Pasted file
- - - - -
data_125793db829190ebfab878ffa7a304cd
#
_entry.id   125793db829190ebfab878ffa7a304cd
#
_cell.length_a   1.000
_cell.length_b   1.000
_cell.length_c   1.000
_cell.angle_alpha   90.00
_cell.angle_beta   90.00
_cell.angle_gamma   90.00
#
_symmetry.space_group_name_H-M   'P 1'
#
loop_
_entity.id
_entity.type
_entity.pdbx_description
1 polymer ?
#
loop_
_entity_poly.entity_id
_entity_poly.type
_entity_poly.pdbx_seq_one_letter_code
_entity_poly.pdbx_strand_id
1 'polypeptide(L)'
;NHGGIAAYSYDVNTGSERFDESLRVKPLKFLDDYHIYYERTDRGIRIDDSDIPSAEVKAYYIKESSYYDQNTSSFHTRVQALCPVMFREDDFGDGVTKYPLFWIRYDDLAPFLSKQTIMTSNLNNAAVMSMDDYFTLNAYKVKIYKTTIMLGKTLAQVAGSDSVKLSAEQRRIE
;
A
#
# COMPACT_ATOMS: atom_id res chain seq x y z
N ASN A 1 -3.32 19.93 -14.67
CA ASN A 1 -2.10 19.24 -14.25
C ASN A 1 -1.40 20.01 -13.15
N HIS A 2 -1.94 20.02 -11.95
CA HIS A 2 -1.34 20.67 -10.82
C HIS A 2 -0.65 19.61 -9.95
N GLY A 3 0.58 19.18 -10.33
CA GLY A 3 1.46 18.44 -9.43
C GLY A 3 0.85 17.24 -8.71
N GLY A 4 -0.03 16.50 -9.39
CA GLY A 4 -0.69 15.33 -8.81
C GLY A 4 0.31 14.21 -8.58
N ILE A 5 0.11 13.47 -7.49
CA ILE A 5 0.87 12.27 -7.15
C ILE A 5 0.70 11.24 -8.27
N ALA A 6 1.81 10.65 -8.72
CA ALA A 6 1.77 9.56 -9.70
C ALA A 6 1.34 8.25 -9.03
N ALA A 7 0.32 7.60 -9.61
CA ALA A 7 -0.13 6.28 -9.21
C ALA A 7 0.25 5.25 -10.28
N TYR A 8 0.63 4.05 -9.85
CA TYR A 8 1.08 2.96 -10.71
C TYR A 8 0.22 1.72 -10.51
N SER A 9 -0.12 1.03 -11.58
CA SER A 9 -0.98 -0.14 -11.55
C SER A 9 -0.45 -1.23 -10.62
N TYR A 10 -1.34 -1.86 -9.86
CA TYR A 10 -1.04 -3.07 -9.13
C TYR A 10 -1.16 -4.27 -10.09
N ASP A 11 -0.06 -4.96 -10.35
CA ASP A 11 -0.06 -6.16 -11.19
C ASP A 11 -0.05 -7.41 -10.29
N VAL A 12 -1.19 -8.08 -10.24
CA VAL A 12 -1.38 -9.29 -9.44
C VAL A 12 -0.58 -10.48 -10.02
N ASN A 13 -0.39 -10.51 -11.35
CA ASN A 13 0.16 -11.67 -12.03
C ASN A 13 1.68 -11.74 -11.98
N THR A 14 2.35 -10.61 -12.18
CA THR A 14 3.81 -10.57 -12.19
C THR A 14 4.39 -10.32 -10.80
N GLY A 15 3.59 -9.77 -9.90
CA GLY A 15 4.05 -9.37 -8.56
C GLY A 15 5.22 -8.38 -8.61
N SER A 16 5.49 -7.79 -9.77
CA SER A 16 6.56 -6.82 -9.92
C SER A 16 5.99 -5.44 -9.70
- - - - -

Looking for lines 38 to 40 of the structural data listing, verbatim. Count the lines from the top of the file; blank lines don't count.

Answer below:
CA GLY A 3 1.46 18.44 -9.43
C GLY A 3 0.85 17.24 -8.71
N GLY A 4 -0.03 16.50 -9.39